So, short version: yes, I like Once Upon A Time. But not without reservations.

Let’s briefly recap the premise of the show: long ago and far away, the Evil Queen of Snow White fame unleashed a vicious curse upon the fairy tale world, creating new lives for all of the characters we know and love, good and bad alike, and casting them into our world, and more specifically the town of Storybrooke, Maine. The curse would not only change their lives and destinies, but warp their personal stories to prevent anyone but the Queen herself from finding their happy endings. Faced with this terrible curse, the people of the fairy tale world found one small glimmer of hope: the daughter of Snow White and Prince Charming, who would one day break the spell and set their world to rights. Using a magic wardrobe which could send one, and only one, person on to our world, whole and unscathed, Prince Charming and Snow White sent their infant daughter ahead, hoping against hope that she would find and save them. Years later, that daughter, now grown and going by the name Emma Swan, is confronted with her own son, who she gave up for adoption years ago. This young boy, Henry, has learned all about the fairy tale world and the curse that destroyed it, and he persuades Emma to come with him to Storybrooke, Maine. After some memorable encounters with various people in town – including the Evil Queen, who is now Storybrooke’s Mayor and Henry’s adopted mother – Emma decides to stay and try to bond with her son, despite the Mayor’s opposition and her own distinct skepticism regarding Henry’s beliefs. The story in each episode flashes between our world and the fairy tale realm, gradually revealing more about the show’s characters and their world before and after the curse.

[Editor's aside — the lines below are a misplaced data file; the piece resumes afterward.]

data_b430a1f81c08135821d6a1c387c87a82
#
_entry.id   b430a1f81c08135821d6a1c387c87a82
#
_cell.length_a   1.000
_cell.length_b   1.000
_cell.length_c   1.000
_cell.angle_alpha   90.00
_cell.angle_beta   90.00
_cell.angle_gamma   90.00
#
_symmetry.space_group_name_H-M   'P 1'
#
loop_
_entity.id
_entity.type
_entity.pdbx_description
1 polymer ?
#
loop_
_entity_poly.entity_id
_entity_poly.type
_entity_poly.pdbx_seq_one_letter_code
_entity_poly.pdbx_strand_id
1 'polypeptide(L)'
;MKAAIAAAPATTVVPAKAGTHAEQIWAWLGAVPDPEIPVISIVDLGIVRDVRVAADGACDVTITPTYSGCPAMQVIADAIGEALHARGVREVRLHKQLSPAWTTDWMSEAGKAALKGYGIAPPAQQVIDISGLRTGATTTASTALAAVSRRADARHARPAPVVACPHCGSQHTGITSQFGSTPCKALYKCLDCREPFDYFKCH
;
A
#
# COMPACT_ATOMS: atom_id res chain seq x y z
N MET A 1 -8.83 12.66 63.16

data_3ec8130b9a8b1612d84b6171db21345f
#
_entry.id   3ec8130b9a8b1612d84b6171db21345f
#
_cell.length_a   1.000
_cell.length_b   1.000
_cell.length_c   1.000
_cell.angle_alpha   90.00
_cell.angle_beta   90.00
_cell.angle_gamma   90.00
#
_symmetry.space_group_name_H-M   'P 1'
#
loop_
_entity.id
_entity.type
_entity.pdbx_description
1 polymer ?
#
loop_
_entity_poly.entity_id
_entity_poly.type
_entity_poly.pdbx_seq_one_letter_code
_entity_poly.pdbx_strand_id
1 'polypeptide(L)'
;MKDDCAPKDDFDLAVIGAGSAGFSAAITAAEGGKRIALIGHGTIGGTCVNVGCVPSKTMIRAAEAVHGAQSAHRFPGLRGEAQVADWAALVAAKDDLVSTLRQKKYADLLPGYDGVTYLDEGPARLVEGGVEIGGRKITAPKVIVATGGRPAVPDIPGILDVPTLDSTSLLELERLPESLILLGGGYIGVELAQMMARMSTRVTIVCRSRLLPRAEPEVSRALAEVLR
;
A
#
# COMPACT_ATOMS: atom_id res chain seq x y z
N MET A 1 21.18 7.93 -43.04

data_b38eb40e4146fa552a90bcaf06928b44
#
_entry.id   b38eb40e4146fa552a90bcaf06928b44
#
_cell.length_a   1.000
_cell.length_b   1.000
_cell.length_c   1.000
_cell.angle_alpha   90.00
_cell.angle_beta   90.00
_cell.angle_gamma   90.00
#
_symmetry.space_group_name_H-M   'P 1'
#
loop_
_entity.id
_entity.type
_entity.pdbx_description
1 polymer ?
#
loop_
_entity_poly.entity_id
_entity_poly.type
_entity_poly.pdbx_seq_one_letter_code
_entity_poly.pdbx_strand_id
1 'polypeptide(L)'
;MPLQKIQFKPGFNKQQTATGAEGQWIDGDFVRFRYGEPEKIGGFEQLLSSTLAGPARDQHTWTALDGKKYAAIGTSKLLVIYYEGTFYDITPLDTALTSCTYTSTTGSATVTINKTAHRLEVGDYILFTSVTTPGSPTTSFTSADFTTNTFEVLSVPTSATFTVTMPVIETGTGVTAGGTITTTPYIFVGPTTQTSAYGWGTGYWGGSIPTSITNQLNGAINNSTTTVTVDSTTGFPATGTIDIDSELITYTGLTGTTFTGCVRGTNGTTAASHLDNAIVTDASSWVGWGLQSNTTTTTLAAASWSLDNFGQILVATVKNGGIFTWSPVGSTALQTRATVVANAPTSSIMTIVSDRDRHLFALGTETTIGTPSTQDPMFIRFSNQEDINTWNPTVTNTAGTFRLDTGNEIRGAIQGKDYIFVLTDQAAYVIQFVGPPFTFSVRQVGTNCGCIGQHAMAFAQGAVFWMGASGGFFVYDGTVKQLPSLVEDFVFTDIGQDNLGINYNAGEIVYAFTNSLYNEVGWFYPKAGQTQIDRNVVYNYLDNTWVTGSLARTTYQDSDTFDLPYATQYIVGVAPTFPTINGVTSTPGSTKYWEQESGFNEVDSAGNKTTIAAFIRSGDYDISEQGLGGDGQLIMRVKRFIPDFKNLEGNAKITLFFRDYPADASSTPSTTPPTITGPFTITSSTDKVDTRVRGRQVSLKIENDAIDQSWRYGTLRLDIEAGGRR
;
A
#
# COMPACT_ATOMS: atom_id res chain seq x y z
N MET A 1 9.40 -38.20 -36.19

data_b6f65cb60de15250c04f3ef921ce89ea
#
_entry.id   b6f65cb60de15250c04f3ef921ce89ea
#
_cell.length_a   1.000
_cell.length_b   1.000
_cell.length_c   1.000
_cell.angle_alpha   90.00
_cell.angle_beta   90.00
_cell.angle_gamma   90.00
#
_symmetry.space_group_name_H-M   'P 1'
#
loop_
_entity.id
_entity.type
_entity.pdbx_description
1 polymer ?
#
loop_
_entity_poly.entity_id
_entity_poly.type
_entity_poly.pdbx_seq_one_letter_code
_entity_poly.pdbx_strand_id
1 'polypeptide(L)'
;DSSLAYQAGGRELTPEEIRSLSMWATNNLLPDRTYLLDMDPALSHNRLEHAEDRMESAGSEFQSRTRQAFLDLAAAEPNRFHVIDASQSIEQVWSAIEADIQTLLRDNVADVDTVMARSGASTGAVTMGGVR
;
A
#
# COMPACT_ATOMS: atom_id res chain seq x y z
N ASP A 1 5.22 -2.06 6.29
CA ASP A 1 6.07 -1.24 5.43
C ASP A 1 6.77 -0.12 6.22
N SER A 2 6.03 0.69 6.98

Emma Swan, Hero of Storybrooke

Let’s start with what I like about the show. First and foremost: I love Emma Swan.

This woman is a complete and utter badass. She’s the only one on the show who seems at all willing to stand up directly to the Mayor/Evil Queen. This is not to say that she is without fear, or without emotion: her friendship with Mary Margaret (a.k.a. Snow White) is genuine, and her love and concern for her biological son, Henry, is obvious. Though she was initially reluctant to become involved in Henry’s life, their relationship has grown organically over time, and the thought of losing Henry now is clearly among her worst fears. But she does not let her fear rule her, or sway her from doing what’s right. Whenever Henry has been placed in danger, Emma has conquered her fear, marched right in and saved the day.

And she has never, not once, needed some man to come running to her rescue. Emma Swan is not a damsel in distress. She’s a knight in stylish leather armor. A Big Damn Hero. Not that she’d ever call herself that – from her perspective, she defends the helpless, upholds the law and chases down criminals simply because it’s the right thing to do. Though circumstances have sometimes prompted her to compromise her principles, she always questions herself, always accepts the consequences of her actions, always shows genuine remorse in the face of her mistakes. She isn’t perfect. She’s certainly made more than her share of mistakes. But she accepts those mistakes, learns from them, and moves on. If you ask me, that’s true strength – true character. For all her faults, Emma Swan is an amazing role model, and possibly one of the strongest, most genuine characters on television today.

I. Want. That. Hat.

I also have to give serious props to Regina, the Evil Queen of the fairy tale world and the Mayor of Storybrooke. She’s wonderfully manipulative and deliciously malevolent. Her costumes (particularly in the fairy tale world) are ridiculously awesome, and her plots are intelligent, ruthless, and horribly effective. As Henry’s mother and the town’s Mayor, she makes an excellent foil to Emma; in the fairy tale world, she is omnipresent, weaving in and out of one tale after the next, spreading her dark influence.

Despite her villainy, she is not without a certain human element. Her deep love for her aged father is obvious in the pilot, and while it’s not entirely clear what she has planned for her adopted son Henry (named, notably, after her late father), she does seem to feel some genuine affection for him, and sometimes seems genuinely frustrated and baffled by his open hostility toward her. Her animosity toward Emma Swan seems to have as much to do with Emma’s role as a rival for Henry’s love as any actual threat Emma poses.